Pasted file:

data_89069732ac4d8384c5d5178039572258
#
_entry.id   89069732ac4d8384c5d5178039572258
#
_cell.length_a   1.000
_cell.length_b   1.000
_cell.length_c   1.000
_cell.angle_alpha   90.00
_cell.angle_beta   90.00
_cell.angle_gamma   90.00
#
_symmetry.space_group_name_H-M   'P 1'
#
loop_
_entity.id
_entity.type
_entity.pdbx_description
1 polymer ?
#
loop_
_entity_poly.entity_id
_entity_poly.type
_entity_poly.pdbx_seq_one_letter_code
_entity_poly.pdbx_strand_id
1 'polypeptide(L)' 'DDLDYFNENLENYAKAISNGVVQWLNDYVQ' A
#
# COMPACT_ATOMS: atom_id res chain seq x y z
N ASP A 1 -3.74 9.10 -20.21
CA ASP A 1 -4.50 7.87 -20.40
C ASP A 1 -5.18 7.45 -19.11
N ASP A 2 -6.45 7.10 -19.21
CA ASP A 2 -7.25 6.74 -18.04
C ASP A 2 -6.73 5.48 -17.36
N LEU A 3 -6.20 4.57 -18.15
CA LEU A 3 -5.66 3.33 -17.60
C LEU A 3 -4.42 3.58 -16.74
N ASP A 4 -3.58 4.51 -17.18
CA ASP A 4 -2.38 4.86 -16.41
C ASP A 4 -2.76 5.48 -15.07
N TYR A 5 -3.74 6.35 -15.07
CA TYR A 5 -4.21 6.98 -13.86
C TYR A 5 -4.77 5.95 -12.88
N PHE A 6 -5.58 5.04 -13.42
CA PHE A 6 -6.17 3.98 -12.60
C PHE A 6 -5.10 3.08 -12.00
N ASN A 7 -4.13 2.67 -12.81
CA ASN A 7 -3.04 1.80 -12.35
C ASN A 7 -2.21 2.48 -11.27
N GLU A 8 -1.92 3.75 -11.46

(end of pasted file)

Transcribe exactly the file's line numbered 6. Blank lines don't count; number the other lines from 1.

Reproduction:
_cell.length_b   1.000